Incident: Station Fire Wildfire
Released: 31 min. ago
What is ahead for the Angeles National Forest
The Station Fire is the largest in Los Angeles Countys recorded history and the largest in the history of the Angeles National Forest, which was established in 1892 as the Timber Land Reserve and later changed to Angeles National Forest.
As the Station Fire subsides, the ongoing concern for the forest lands north of Los Angeles heightens. Winter rain within the burned area can pose an ongoing threat to natural resources, life and property. In order to address those concerns ahead of time, the Angeles National Forest has assembled a Burned Area Emergency Response (BAER) Team to assess the damage to the watersheds, soil and natural and cultural resources. The team is comprised of specialists that are highly experienced in conducting rapid watershed assessments and analyses and include soil scientists, hydrologists, geologists, biologists, geographic information specialists, archeologists, botanists, silviculturists, and civil engineers.
The intense heat from wildfires can cause the soil to "seal" itself and water will not easily penetrate it. The water runs rapidly down streams and canyons which could cause potential flooding, mudslides, and debris flows. The BAER Team will assess the post-fire watershed conditions for any potential emergencies and recommend immediate treatments for the National Forest System lands.
The Angeles National Forest provides the Los Angeles Basin with 35% of its water supply. Four watersheds have their origins on the Angeles NF and those watersheds have all experienced different degrees of burn activity within the Station Fire. An assessment of these burned watersheds will need to be undertaken by the BAER Team to determine what methods of treatment will be effective.
Methods used after a fire to help slow the flow of water and mud slides could include erosion control protection measures, road drainage treatments, and cultural heritage resource sites protection.
Another area of concern for the Angeles National Forest is the wildlife that has been displaced. These animals have fled to the communities surrounding the forest. People can expect to see an increase in raccoons, skunks and other animals in their neighborhoods. As the forest cools down, the animals will begin to return to their normal habitat.
The Angeles National Forest will establish a cooperating group that will be able to provide a forum for local cities, towns, county, cooperating agencies; such as Natural Resources Conservation Service, LA Department of Water and Power, and Los Angeles County Flood Control to provide input into the assessment process.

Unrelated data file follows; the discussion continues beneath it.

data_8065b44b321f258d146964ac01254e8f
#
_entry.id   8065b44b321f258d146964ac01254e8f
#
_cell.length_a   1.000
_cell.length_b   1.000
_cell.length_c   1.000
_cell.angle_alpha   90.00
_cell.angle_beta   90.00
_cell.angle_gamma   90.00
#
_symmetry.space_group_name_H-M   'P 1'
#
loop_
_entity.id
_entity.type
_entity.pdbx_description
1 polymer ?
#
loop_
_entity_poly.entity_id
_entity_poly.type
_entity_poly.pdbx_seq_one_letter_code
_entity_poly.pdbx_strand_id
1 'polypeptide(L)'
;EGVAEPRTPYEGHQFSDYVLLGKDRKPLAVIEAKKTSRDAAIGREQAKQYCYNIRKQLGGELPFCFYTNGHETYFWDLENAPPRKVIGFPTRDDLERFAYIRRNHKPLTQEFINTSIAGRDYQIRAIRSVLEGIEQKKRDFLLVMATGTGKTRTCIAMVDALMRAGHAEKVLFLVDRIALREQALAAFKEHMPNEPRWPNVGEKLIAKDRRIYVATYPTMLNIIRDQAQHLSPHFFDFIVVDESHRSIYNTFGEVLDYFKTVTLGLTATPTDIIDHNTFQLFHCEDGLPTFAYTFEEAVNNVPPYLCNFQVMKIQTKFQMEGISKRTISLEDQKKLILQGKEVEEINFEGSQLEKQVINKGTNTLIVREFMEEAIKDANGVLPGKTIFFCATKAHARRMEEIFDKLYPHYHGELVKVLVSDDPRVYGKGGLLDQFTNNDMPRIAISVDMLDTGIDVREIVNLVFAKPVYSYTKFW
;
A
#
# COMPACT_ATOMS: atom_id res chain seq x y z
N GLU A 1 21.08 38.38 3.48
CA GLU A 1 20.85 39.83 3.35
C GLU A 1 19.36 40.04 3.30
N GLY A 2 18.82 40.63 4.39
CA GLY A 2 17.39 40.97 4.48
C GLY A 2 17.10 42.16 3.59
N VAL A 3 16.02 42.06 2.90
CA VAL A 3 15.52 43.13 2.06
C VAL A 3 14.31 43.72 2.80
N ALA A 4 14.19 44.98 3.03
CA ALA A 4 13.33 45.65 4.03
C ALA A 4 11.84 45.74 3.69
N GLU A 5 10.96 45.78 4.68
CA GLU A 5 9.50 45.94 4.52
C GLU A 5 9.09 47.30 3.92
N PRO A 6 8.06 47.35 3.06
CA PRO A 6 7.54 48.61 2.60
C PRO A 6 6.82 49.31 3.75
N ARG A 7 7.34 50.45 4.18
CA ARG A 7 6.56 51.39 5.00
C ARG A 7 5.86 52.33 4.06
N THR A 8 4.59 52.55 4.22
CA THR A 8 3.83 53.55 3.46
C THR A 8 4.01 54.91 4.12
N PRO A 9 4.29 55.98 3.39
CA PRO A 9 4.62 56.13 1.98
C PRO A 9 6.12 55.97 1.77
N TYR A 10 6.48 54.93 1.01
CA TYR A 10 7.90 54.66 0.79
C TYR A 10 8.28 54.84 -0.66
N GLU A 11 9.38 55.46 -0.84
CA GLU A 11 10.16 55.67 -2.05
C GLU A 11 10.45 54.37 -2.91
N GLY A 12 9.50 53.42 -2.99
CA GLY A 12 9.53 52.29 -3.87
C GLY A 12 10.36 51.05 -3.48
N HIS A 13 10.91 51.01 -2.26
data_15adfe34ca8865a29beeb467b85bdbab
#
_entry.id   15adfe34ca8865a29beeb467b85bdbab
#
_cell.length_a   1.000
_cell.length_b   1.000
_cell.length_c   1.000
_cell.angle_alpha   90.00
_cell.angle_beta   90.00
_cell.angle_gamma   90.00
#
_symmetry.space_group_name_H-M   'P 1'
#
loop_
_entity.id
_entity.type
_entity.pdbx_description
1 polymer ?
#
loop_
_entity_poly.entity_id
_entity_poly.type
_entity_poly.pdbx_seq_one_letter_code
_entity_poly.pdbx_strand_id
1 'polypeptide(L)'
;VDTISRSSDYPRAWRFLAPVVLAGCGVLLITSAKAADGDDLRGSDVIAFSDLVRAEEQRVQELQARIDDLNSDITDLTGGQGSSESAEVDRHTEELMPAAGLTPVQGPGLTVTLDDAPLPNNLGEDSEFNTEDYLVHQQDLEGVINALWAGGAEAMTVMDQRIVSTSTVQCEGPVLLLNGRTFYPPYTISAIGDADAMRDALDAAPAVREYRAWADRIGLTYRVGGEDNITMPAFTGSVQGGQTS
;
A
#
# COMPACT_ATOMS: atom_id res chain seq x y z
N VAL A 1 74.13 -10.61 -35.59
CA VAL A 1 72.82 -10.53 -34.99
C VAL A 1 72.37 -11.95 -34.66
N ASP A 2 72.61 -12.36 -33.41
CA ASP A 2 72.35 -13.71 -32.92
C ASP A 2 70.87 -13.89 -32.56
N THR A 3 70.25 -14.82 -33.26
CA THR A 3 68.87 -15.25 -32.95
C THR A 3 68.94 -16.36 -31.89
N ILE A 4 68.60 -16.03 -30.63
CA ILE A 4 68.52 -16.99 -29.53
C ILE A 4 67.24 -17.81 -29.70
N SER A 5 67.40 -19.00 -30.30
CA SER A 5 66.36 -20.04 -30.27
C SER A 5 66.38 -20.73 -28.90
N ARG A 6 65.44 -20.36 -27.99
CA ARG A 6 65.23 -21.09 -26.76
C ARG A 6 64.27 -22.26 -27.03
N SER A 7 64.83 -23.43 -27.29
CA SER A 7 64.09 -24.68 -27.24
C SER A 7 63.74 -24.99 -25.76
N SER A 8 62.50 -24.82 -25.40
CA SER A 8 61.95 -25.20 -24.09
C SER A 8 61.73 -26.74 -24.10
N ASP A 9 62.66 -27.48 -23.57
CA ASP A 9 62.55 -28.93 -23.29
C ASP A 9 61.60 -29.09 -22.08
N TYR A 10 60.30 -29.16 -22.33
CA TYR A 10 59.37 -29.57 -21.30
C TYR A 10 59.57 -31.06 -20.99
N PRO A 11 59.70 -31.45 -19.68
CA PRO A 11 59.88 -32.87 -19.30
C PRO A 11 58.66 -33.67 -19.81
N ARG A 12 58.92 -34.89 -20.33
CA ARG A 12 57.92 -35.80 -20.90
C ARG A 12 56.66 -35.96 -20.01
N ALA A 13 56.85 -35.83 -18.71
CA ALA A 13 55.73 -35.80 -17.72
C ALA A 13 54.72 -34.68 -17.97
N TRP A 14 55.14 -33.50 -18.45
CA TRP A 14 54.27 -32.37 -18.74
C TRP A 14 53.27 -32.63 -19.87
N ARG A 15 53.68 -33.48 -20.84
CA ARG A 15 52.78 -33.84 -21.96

NASA text with satellite image:
Two weeks after an arsonist ignited the drought-dry forest north of Los Angeles, the Station fire had become the ninth largest fire in California since 1933. On the morning of September 8, 2009, the fire had burned more than 250 square miles (about 650 square kilometers) of land, according to the Station Fire Incident Report from September 8. This image, captured by the Advanced Spaceborne Thermal Emission and Reflection Radiometer (ASTER) on NASA’s Terra satellite on September 6, shows the extent of the burned area. The newly charred land is black in this false-color image, which was made with near infrared light. Plants are dark red, and man-made surfaces, particularly the dense urban centers of Pasadena and Burbank, are blue and white.
The burned area covers much of the San Gabriel Mountains, edging down into residential areas northwest of Pasadena. Smoke rolls off the eastern edge of the burned land. The fire was still burning, just over 50 percent contained when the image was taken. According to the incident report from September 8, the fire was pushing east into forest with no recorded fire history. The fire had previously burned through tall, thick forest that had not seen fire in the past 40 years.
The image also illustrates why fighting the Station fire has been so difficult. The fire burned over steep mountains riddled with canyons. The rugged landscape looks wrinkled, particularly in the burned area where plants no longer soften the ridgelines and canyons. The steep terrain and the fire’s extreme, unpredictable behavior led to the death of two firefighters. Nine other firefighters have been injured fighting the fire, reported the Los Angeles Times.
South and east of the fire, the Mount Wilson Communication Facility and Observatory was still surrounded by unburned forest. The historic, 105-year-old observatory hosts two large telescopes, once the world’s largest, and other instruments to study the Sun and the Universe beyond. Mount Wilson also contains communications towers that serve much of the Los Angeles region. The image shows that the fire approached the facility on two sides, but left the forest around the observatory intact.
NASA Earth Observatory page here
USFS statement on InciWeb here